William Butler’s son Speed, however, was appointed commissary of subsistence by President Lincoln and became an army major in September 1861. During the period in April 1861 in which Washington was cut off from the North by Confederate sympathizers in Baltimore, “Speed Butler was second man to get through” the blockade, according to John G. Nicolay. “He brought a requisition from Gov Yates for arms from Jeff[erson] Barracks. Order was endorsed by Capt Lyons.” Nicolay and young Butler took the requisition to General Winfield Scott, who approved the delivery of munitions to Illinois.24 During the Civil War, a military training facility, Camp Butler, was set up on the east side of Springfield and named after the State Treasurer.
Along with fellow Republican statewide officials – Governor Richard Yates, State Auditor Jesse K. Dubois, and Secretary of State Ozias M. Hatch – Butler peppered Mr. Lincoln with ideas, complaints and patronage pleas. “Stand firm in the Vallandigham Case [.] The Country will sustain you”, Butler and friends telegraphed in June 1863 after President Lincoln had sent Ohio Copperhead Clement Vallandigham across Confederate lines.25
- Roy P. Basler, editor, “James Quay Howard’s Notes on Lincoln”, The Abraham Lincoln Quarterly, Volume IV, December 1947, No. 8, p. 396.
- Michael Burlingame, editor, An Oral History of Abraham Lincoln, John G. Nicolay’s Interviews and Essays, p. 22 (Conversation with William Butler).
- Roy P. Basler, editor, “James Quay Howard’s Notes on Lincoln”, The Abraham Lincoln Quarterly, Volume IV, December 1947, No. 8, p. 396-397.
- Michael Burlingame, editor, An Oral History of Abraham Lincoln, John G. Nicolay’s Interviews and Essays, p. 23 (Conversation with William Butler).
- William H. Herndon and Jesse W. Weik, Herndon’s Life of Abraham Lincoln, p. 180.
- Eugenia Jones Hunt, “My Personal Recollections of Abraham and Mary Todd Lincoln”, The Abraham Lincoln Quarterly, March 1945, p. 238.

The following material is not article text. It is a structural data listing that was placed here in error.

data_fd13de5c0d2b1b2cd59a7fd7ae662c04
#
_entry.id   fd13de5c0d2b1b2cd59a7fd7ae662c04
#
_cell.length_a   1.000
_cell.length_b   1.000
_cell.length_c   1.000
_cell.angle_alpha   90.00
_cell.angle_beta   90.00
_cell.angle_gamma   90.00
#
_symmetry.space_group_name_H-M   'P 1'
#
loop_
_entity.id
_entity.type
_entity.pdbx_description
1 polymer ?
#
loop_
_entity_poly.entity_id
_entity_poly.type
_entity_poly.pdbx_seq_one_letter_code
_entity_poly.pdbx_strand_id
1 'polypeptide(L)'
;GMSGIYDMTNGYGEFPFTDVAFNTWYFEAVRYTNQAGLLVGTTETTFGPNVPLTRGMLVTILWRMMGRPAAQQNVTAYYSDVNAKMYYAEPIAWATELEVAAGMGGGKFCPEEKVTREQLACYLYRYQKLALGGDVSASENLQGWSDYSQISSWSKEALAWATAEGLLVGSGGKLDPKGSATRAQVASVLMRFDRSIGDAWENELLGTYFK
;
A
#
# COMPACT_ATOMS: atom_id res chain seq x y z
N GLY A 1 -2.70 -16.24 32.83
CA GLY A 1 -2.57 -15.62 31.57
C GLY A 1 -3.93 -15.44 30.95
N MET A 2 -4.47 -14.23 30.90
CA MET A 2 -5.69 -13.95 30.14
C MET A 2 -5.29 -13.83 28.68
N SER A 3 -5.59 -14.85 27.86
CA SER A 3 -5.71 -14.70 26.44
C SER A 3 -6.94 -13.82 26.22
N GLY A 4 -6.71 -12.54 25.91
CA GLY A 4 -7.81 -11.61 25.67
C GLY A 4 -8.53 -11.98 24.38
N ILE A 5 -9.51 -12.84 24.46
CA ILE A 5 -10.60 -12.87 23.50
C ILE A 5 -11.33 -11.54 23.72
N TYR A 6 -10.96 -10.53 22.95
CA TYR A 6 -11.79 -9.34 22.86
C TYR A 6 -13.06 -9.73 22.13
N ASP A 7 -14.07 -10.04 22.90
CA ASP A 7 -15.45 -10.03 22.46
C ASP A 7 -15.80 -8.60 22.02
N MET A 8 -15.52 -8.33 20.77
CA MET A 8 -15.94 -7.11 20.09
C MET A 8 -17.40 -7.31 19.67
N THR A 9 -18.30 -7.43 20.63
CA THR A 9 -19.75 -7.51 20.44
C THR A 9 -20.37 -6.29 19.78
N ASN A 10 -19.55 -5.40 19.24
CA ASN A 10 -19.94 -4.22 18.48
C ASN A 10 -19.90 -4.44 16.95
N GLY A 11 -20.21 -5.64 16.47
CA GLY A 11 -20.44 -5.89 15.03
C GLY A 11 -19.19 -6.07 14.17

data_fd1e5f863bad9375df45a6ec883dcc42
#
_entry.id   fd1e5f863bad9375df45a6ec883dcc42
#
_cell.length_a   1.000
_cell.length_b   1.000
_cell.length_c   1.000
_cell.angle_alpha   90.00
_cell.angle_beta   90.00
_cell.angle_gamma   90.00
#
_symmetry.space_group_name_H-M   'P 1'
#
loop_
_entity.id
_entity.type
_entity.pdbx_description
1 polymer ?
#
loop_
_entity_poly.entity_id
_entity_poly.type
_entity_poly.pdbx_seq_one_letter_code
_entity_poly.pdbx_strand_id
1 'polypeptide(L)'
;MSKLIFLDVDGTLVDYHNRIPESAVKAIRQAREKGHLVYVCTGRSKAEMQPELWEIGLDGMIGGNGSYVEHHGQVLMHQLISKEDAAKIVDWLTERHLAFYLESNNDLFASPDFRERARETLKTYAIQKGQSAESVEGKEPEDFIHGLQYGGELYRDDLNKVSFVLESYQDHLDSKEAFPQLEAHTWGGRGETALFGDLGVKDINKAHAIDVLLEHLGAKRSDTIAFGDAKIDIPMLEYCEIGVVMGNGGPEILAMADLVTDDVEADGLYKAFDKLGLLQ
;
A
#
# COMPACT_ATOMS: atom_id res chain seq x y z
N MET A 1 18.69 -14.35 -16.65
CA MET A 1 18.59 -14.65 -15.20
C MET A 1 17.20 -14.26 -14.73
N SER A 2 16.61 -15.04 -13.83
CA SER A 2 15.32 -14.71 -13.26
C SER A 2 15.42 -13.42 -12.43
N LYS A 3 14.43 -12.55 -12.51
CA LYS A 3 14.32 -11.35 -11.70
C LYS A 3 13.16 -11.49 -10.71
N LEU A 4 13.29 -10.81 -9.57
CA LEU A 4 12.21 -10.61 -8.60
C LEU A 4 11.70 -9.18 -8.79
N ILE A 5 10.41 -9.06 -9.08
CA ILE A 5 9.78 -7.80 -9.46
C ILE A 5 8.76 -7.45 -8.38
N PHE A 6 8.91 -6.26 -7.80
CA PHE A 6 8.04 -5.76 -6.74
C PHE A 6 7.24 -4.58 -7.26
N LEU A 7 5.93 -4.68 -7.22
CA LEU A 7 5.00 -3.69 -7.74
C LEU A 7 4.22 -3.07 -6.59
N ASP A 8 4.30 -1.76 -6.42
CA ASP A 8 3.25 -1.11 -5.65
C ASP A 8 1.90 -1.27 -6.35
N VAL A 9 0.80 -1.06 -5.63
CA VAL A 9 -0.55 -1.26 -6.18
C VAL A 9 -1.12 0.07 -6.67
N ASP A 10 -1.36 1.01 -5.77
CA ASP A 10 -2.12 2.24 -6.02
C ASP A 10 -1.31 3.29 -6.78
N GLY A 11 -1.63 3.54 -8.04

- William H. Herndon and Jesse W. Weik, Herndon’s Life of Abraham Lincoln, p. 149.
- William E. Barton, The Life of Abraham Lincoln, p. 230.
- Edward J. Kempf, Abraham Lincoln’s Philosophy of Common Sense: An Analytical Biography of a Great Mind, Volume I, p. 170.
- Rufus Rockwell Wilson, editor, Lincoln Among His Friends: A Sheaf of Intimate Memories, p. 77 (William Jayne, speech to Springfield Chapter of the Daughters of the American Revolution, February 12, 1907).
- Edward J. Kempf, Abraham Lincoln’s Philosophy of Common Sense: An Analytical Biography of a Great Mind, Volume I, p. 203.
- Roy P. Basler, editor, The Collected Works of Abraham Lincoln, Volume I, p. 139 (Letter to William Butler, January 26, 1839).
- Roy P. Basler, editor, The Collected Works of Abraham Lincoln, Volume I, p. 141-142 (Letter to William Butler, February 1, 1839).
- Michael Burlingame, editor, An Oral History of Abraham Lincoln, John G. Nicolay’s Interviews and Essays, p. 24 (Conversation with William Butler, June 1875).
- Emanuel Hertz, The Hidden Lincoln, p. 135 (Letter from William H. Herndon to Jesse W. Weik, January 15, 1886).
- Abraham Lincoln Papers at the Library of Congress. Transcribed and Annotated by the Lincoln Studies Center, Knox College. Galesburg, Illinois. (Draft of Letter from Abraham Lincoln to Thomas Ewing, April 7, 1849).
- Roy P. Basler, editor, The Collected Works of Abraham Lincoln, Volume II, p. 46-47 (Letter to Thomas Ewing, May 10, 1849).
- Abraham Lincoln Papers at the Library of Congress. Transcribed and Annotated by the Lincoln Studies Center, Knox College. Galesburg, Illinois. (Letter from Anson G. Henry to Abraham Lincoln, June 11, 1849).
- Abraham Lincoln Papers at the Library of Congress. Transcribed and Annotated by the Lincoln Studies Center, Knox College. Galesburg, Illinois. (Letter from Anson G. Henry to Abraham Lincoln, June 15, 1849).
- Abraham Lincoln Papers at the Library of Congress. Transcribed and Annotated by the Lincoln Studies Center, Knox College. Galesburg, Illinois. (Letter from William Butler to Abraham Lincoln1, May 15, 1860).
- Abraham Lincoln Papers at the Library of Congress. Transcribed and Annotated by the Lincoln Studies Center, Knox College. Galesburg, Illinois. (Letter from William Butler to Abraham Lincoln1, May 16, 1860).
- Harry E. Pratt, The Personal Finances of Abraham Lincoln, p. 110-112.
- Michael Burlingame, editor, An Oral History of Abraham Lincoln, John G. Nicolay’s Interviews and Essays, p. 23-24 (Conversation with William Butler).
- Michael Burlingame, editor, With Lincoln in the White House: Letters, Memoranda, and Other Writings of John G. Nicolay, 1860-1865, p. 36 (Memorandum, April 20, 1861).
- Abraham Lincoln Papers at the Library of Congress. Transcribed and Annotated by the Lincoln Studies Center, Knox College. Galesburg, Illinois. (Letter From William Butler et al. to Abraham Lincoln, June 13, 1863).